A 50-year-old female patient without significant past medical history, presented with isolated GGT elevation (135U/L) and weigh loss (3Kg) in the past 6 months. Abdominal and pelvic MRI revealed a well-defined, round, hypervascular solid lesion, with 10mm, located in the pancreatic tail (Fig. 1). She was then referred to our clinical center.
A 99mTc-sulfur colloid scintigraphy was done and did not show any uptake in the location of the lesion previously described (Fig. 2).
An EUS was therefore performed and a 12x7mm hypoechoic lesion was identified in the pancreatic tail. It was a round-shaped, well-defined, homogeneous intrapancreatic mass (Fig. 3). The lesion characterization was complemented by EUS-elastography, which displayed a homogeneous green elastographic pattern (Fig. 4). The remaining pancreas was unremarkable. EUS-FNB (Acquire – Boston Scientific; 25G, 1 pass) was performed.
Cytoblock showed groups of CKAE1-AE3 negative and CD45 positive cells, supporting the diagnosis of an intrapancreatic accessory spleen (Fig. 5).
Accessory spleen is a common benign congenital anomaly, with an approximate prevalence of 10–30% . The most frequent location is the splenic hilum (80%), followed by the pancreatic tail (17%) . Intrapancreatic accessory spleen (IPAS) are usually diagnosed incidentally on abdominal US, computed tomography, or magnetic resonance imaging. Its hypervascular nature and imaging characteristics similar to the adjacent spleen helps support the diagnosis . However, as a well-defined homogeneous and hypervascular lesion, it is most frequently misdiagnosed as pancreatic NET. Consequently, many patients undergo an unnecessary pancreatic resection. 99mTc-sulfur colloid scintigraphy is a highly sensitive and specific noninvasive test used to confirm IPAS diagnosis. Nevertheless, false negative may occur, as in this case report, especially for lesions less than 10mm.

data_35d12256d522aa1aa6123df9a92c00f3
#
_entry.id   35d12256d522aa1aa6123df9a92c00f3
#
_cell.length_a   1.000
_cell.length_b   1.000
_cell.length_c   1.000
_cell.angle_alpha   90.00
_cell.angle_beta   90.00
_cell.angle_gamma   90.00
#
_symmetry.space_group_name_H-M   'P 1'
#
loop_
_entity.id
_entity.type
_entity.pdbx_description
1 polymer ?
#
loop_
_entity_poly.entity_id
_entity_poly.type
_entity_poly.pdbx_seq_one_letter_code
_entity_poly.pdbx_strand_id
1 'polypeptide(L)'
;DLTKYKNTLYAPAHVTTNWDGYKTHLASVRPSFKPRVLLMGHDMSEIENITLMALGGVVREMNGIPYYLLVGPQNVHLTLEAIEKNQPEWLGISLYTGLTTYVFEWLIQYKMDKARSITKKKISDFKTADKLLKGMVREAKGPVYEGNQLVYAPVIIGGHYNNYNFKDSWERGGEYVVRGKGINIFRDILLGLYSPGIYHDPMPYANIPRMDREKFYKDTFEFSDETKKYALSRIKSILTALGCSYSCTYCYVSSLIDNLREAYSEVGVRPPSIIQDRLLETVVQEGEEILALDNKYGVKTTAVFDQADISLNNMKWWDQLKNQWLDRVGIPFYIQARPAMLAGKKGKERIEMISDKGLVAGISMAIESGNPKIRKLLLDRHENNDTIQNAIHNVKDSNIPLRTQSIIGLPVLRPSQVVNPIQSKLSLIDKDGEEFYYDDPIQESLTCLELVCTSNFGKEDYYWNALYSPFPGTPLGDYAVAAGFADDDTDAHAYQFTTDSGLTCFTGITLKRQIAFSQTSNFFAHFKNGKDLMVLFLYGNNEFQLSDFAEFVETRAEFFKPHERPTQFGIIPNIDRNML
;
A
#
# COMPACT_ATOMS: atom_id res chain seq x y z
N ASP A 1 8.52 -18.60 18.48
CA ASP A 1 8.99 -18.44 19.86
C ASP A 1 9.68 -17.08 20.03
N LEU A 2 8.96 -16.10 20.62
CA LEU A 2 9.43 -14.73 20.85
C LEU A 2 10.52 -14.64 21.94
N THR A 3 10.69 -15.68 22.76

In this situation, EUS can be very useful to achieve a diagnosis. Endosonographically, IPAS is a round-to-oval-shaped, small lesion, usually less than 2cm, with well-defined margins, a homogeneous echotexture, and an echogenicity lower than the adjacent pancreas and identical to that of the spleen. EUS Doppler mode may confirm its increased vascularity [1, 4]. As a hypervascular pancreatic lesion, using contrast-enhanced EUS, IPAS typically shows a marked and homogeneous hyperenhancing appearance during the arterial phase compared with the surrounding pancreatic parenchyma [4, 5]. EUS elastography may be also useful to support IPAS diagnosis. Benign pancreatic masses, such as IPAS, have increased elasticity compared to malignant ones, therefore displaying a green elastographic pattern . EUS-FNA can also be performed and is safe and effective, confirming the diagnosis in 90% of the cases and with no complications reported . The cytologic features of the splenic tissue are characterized by small lymphocytes with a mixed inflammatory infiltrate with the appearance of the white pulp and presence of thin-walled blood vessels, which represent the splenic sinuses. When cell block or histology is available, confirmation can be made by CD8 immunohistochemical staining, a commonly used T-cell marker that is taken up specifically by endothelial cells of the splenic sinus . Moreover, a negative staining with chromogranin and low-molecular-weight cytokeratin rules against NET.
In conclusion, when an asymptomatic pancreatic mass is detected, IPAS diagnosis should be considered, especially if the lesion has the same imaging features as the spleen. Because it is crucial to accurately differentiate IPAS from pancreatic neoplasms, EUS-FNA should be performed to ensure the correct diagnosis and management, with avoidance of unnecessary surgery.
Susana Marques1, Miguel Bispo1, Ricardo Rio-Tinto1, Paulo Fidalgo1, Mireia Castillo-Martin2, Jacques Devière 1,3